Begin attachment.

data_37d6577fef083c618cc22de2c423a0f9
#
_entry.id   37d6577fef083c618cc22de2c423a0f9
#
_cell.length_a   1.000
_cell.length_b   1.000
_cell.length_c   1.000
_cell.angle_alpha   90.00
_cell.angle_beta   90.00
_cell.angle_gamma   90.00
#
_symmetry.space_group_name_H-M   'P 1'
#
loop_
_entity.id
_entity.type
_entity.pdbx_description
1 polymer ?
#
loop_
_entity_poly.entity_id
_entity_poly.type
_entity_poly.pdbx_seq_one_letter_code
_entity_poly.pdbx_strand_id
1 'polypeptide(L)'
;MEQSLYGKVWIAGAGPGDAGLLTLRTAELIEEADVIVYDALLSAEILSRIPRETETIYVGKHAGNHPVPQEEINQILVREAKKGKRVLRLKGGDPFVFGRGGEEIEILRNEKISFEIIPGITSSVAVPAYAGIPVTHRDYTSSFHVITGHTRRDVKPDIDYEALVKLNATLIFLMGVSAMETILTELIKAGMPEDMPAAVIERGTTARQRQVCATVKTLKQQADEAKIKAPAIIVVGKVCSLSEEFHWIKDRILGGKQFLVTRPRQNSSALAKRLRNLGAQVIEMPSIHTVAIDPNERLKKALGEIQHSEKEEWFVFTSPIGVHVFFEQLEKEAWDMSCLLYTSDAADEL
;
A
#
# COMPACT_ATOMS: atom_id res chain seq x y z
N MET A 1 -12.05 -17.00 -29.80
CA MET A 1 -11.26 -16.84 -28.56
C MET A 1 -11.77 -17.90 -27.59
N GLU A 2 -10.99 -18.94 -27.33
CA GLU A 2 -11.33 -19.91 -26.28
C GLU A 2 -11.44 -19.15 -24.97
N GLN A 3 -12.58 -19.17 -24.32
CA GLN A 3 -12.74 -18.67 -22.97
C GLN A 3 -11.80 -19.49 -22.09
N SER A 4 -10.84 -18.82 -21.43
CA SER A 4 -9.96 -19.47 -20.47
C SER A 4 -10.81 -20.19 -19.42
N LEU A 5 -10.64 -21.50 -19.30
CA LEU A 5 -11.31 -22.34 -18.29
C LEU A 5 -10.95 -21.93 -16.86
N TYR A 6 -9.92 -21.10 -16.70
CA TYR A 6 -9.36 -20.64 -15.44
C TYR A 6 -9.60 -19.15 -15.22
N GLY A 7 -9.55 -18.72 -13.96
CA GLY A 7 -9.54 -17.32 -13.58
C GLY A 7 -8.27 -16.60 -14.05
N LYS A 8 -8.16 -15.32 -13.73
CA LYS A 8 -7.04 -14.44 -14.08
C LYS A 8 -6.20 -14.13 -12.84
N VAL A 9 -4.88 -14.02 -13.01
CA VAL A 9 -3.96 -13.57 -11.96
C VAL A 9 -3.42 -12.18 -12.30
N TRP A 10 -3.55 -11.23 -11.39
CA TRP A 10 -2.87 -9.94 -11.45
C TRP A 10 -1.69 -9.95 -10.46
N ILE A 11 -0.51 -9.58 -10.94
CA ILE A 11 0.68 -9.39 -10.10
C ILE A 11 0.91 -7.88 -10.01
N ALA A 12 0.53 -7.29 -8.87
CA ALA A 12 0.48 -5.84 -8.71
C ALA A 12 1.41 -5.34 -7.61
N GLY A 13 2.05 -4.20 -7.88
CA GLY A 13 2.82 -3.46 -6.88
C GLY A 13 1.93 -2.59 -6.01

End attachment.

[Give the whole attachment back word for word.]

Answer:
data_37d6577fef083c618cc22de2c423a0f9
#
_entry.id   37d6577fef083c618cc22de2c423a0f9
#
_cell.length_a   1.000
_cell.length_b   1.000
_cell.length_c   1.000
_cell.angle_alpha   90.00
_cell.angle_beta   90.00
_cell.angle_gamma   90.00
#
_symmetry.space_group_name_H-M   'P 1'
#
loop_
_entity.id
_entity.type
_entity.pdbx_description
1 polymer ?
#
loop_
_entity_poly.entity_id
_entity_poly.type
_entity_poly.pdbx_seq_one_letter_code
_entity_poly.pdbx_strand_id
1 'polypeptide(L)'
;MEQSLYGKVWIAGAGPGDAGLLTLRTAELIEEADVIVYDALLSAEILSRIPRETETIYVGKHAGNHPVPQEEINQILVREAKKGKRVLRLKGGDPFVFGRGGEEIEILRNEKISFEIIPGITSSVAVPAYAGIPVTHRDYTSSFHVITGHTRRDVKPDIDYEALVKLNATLIFLMGVSAMETILTELIKAGMPEDMPAAVIERGTTARQRQVCATVKTLKQQADEAKIKAPAIIVVGKVCSLSEEFHWIKDRILGGKQFLVTRPRQNSSALAKRLRNLGAQVIEMPSIHTVAIDPNERLKKALGEIQHSEKEEWFVFTSPIGVHVFFEQLEKEAWDMSCLLYTSDAADEL
;
A
#
# COMPACT_ATOMS: atom_id res chain seq x y z
N MET A 1 -12.05 -17.00 -29.80
CA MET A 1 -11.26 -16.84 -28.56
C MET A 1 -11.77 -17.90 -27.59
N GLU A 2 -10.99 -18.94 -27.33
CA GLU A 2 -11.33 -19.91 -26.28
C GLU A 2 -11.44 -19.15 -24.97
N GLN A 3 -12.58 -19.17 -24.32
CA GLN A 3 -12.74 -18.67 -22.97
C GLN A 3 -11.80 -19.49 -22.09
N SER A 4 -10.84 -18.82 -21.43
CA SER A 4 -9.96 -19.47 -20.47
C SER A 4 -10.81 -20.19 -19.42
N LEU A 5 -10.64 -21.50 -19.30
CA LEU A 5 -11.31 -22.34 -18.29
C LEU A 5 -10.95 -21.93 -16.86
N TYR A 6 -9.92 -21.10 -16.70
CA TYR A 6 -9.36 -20.64 -15.44
C TYR A 6 -9.60 -19.15 -15.22
N GLY A 7 -9.55 -18.72 -13.96
CA GLY A 7 -9.54 -17.32 -13.58
C GLY A 7 -8.27 -16.60 -14.05
N LYS A 8 -8.16 -15.32 -13.73
CA LYS A 8 -7.04 -14.44 -14.08
C LYS A 8 -6.20 -14.13 -12.84
N VAL A 9 -4.88 -14.02 -13.01
CA VAL A 9 -3.96 -13.57 -11.96
C VAL A 9 -3.42 -12.18 -12.30
N TRP A 10 -3.55 -11.23 -11.39
CA TRP A 10 -2.87 -9.94 -11.45
C TRP A 10 -1.69 -9.95 -10.46
N ILE A 11 -0.51 -9.58 -10.94
CA ILE A 11 0.68 -9.39 -10.10
C ILE A 11 0.91 -7.88 -10.01
N ALA A 12 0.53 -7.29 -8.87
CA ALA A 12 0.48 -5.84 -8.71
C ALA A 12 1.41 -5.34 -7.61
N GLY A 13 2.05 -4.20 -7.88
CA GLY A 13 2.82 -3.46 -6.88
C GLY A 13 1.93 -2.59 -6.01